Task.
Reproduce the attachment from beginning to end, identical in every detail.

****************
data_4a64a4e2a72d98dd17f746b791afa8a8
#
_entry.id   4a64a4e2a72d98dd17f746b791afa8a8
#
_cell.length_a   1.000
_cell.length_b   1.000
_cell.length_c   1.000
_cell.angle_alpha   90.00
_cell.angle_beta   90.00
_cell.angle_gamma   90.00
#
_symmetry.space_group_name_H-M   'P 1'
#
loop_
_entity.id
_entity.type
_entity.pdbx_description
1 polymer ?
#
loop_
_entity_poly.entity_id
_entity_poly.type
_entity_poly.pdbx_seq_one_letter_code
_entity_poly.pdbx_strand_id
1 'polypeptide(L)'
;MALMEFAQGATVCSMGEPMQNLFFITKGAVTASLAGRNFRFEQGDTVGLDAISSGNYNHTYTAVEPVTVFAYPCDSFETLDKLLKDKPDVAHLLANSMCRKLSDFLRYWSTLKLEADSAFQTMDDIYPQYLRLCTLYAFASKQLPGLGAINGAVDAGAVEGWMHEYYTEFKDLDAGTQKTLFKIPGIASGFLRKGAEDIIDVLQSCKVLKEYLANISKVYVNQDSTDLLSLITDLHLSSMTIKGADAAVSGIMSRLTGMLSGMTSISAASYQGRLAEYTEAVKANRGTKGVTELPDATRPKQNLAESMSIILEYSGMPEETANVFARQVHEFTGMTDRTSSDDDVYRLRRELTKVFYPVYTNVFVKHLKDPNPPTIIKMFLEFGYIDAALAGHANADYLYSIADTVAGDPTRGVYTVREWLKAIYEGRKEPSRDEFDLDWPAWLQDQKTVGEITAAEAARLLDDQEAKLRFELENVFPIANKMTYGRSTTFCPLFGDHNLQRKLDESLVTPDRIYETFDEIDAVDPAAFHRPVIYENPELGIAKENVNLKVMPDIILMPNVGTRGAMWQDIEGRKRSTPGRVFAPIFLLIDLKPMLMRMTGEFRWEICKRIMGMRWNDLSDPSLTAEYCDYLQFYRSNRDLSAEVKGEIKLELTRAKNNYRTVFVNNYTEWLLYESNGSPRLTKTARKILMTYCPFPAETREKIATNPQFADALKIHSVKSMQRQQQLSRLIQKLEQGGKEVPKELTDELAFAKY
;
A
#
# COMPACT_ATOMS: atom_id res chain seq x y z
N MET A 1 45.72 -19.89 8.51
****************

data_4a64a4e2a72d98dd17f746b791afa8a8
#
_entry.id   4a64a4e2a72d98dd17f746b791afa8a8
#
_cell.length_a   1.000
_cell.length_b   1.000
_cell.length_c   1.000
_cell.angle_alpha   90.00
_cell.angle_beta   90.00
_cell.angle_gamma   90.00
#
_symmetry.space_group_name_H-M   'P 1'
#
loop_
_entity.id
_entity.type
_entity.pdbx_description
1 polymer ?
#
loop_
_entity_poly.entity_id
_entity_poly.type
_entity_poly.pdbx_seq_one_letter_code
_entity_poly.pdbx_strand_id
1 'polypeptide(L)'
;MALMEFAQGATVCSMGEPMQNLFFITKGAVTASLAGRNFRFEQGDTVGLDAISSGNYNHTYTAVEPVTVFAYPCDSFETLDKLLKDKPDVAHLLANSMCRKLSDFLRYWSTLKLEADSAFQTMDDIYPQYLRLCTLYAFASKQLPGLGAINGAVDAGAVEGWMHEYYTEFKDLDAGTQKTLFKIPGIASGFLRKGAEDIIDVLQSCKVLKEYLANISKVYVNQDSTDLLSLITDLHLSSMTIKGADAAVSGIMSRLTGMLSGMTSISAASYQGRLAEYTEAVKANRGTKGVTELPDATRPKQNLAESMSIILEYSGMPEETANVFARQVHEFTGMTDRTSSDDDVYRLRRELTKVFYPVYTNVFVKHLKDPNPPTIIKMFLEFGYIDAALAGHANADYLYSIADTVAGDPTRGVYTVREWLKAIYEGRKEPSRDEFDLDWPAWLQDQKTVGEITAAEAARLLDDQEAKLRFELENVFPIANKMTYGRSTTFCPLFGDHNLQRKLDESLVTPDRIYETFDEIDAVDPAAFHRPVIYENPELGIAKENVNLKVMPDIILMPNVGTRGAMWQDIEGRKRSTPGRVFAPIFLLIDLKPMLMRMTGEFRWEICKRIMGMRWNDLSDPSLTAEYCDYLQFYRSNRDLSAEVKGEIKLELTRAKNNYRTVFVNNYTEWLLYESNGSPRLTKTARKILMTYCPFPAETREKIATNPQFADALKIHSVKSMQRQQQLSRLIQKLEQGGKEVPKELTDELAFAKY
;
A
#
# COMPACT_ATOMS: atom_id res chain seq x y z
N MET A 1 45.72 -19.89 8.51